U'NEIL V, ARMSTRONG.
ance with the instrnctions.of the commissioner· of the goeneral land office"; the sale to continue from day to day until all the lands should be sold or offered for sale. By sectiop 6 it was provided:
"That the·funds arisIng from the sale of sald lands, after deducting the expenses of surveys, appraisement, and sale, shall be deposited In the treasury of the United States to the credit of the Shoshone and Bannock tribes of Indians belonging on said reservation, and shaH bear interest at the rate of five per centum Per annum; and the secretary of the interior Is hereby authorized and empowered to expend all or any part of the principal and accrued Interest on such fund, for the benefit and support of said Indians, in such manner and at such times as he may deem expedient and proper."
Section 7 is as follows:'
"That the secretary of the interIor shall make all needful rules and regulations necessary to carry this act into effect; he shall determine the compensation of the surveyor for his services in laying out said lands into town lots, also the compensation of the appraisers prOVided for In section 4, and shall cause patents in fee simple to be Issued to the purchasers of the lands sold under the provisions of this act, in the same manner as patents are issued for the publIc lands."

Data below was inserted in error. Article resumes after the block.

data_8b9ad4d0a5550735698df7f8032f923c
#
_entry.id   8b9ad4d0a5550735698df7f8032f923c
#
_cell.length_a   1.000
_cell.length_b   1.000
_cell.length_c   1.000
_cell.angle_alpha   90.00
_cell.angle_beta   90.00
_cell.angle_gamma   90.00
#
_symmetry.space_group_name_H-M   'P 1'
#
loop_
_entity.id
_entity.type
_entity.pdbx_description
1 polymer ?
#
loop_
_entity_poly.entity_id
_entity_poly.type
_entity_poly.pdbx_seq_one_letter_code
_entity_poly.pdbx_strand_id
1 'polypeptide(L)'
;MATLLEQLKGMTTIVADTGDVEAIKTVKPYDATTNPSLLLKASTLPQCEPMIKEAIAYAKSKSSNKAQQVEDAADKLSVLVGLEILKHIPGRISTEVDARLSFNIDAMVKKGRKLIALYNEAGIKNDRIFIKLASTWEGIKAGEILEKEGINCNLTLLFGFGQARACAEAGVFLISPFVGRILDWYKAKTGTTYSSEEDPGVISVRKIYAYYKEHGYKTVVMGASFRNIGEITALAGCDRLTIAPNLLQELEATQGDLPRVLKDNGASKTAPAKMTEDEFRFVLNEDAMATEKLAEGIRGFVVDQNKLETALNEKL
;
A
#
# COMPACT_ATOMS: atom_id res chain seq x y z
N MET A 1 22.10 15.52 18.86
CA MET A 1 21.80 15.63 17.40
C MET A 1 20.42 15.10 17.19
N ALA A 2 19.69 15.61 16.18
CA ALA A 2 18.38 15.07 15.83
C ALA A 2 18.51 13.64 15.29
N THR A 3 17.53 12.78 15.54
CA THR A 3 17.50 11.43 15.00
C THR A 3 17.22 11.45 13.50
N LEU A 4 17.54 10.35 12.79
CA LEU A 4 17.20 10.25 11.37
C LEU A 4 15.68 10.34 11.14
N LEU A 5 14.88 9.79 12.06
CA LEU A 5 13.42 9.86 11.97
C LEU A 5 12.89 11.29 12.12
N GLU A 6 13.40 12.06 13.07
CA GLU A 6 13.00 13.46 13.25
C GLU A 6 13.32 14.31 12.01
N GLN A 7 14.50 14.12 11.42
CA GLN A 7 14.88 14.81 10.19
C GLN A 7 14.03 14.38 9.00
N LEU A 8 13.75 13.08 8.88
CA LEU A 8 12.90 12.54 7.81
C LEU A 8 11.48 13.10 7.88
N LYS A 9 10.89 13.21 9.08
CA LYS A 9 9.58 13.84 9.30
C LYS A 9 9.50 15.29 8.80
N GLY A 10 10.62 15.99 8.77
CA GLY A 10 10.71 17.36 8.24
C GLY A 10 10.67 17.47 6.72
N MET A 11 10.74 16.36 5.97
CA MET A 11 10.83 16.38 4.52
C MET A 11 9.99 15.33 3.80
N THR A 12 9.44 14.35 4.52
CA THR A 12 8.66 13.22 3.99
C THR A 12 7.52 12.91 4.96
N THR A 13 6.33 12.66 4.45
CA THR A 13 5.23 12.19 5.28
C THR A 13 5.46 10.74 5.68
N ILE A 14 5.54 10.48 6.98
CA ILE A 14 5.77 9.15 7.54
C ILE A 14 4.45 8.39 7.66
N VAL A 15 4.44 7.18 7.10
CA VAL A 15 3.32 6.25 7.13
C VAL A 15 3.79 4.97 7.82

The lands thus relinquished to the United States for the purposes stated were not public lands subject to sale at the land office at which Danilson was receiver. Their relinquishment, like the cesinvolved in U. S. v. Brindle, 110 U. S. 688, 4 Sup. Ct. 180, was made to the government in trust to s).lrvey and sell the lands, and pay the net proceeds to, or invest them for, the Indians. What was said. by the supreme court in the case cited in respect to the receiver of public moneys at the Lecompton land office is equally applicable here. It was never any part of the duty of Danilson, as receiver of the public moneys at the Blackfoot land office, to sell the trust lands, or receive the payments therefor. His duties in connection with that office "were to receive and account for moneys paid for public lands; that is to say, the public moneys of the United States derived from the sales of public lands. The moneys paid for the Indian lands were trust moneys, not public moneys. They were at alI times, in equity, the moneys of the Indians, subject only to the expenses incurred by the United States for surveying, managing, and seIling the land." These trust moneys constituted no part of the public moneys or property for which the defendants, as sureties upon the bond of Danilson, became responsible. It results that the judgment must be, and accordingly is, affirmed.
McNEIL v. ARMSTRONG. (CircuIt Court of Appeals, Fourth CirCUit. July 10, 1897.) No. 219.
Where a contract provides that work Is to be done according to certain plans and specifications, and materials furnished to be of the best, and to be to the entire satisfaction of the architect and owner, If It appears that the materials furnished were satisfactory, and the work was done according to the plans and specifications, the contractor is entitled to recover.
81 FEDERAL REPdRTER.
In Error to the Circuit Court of the United States for'the District of Maryland.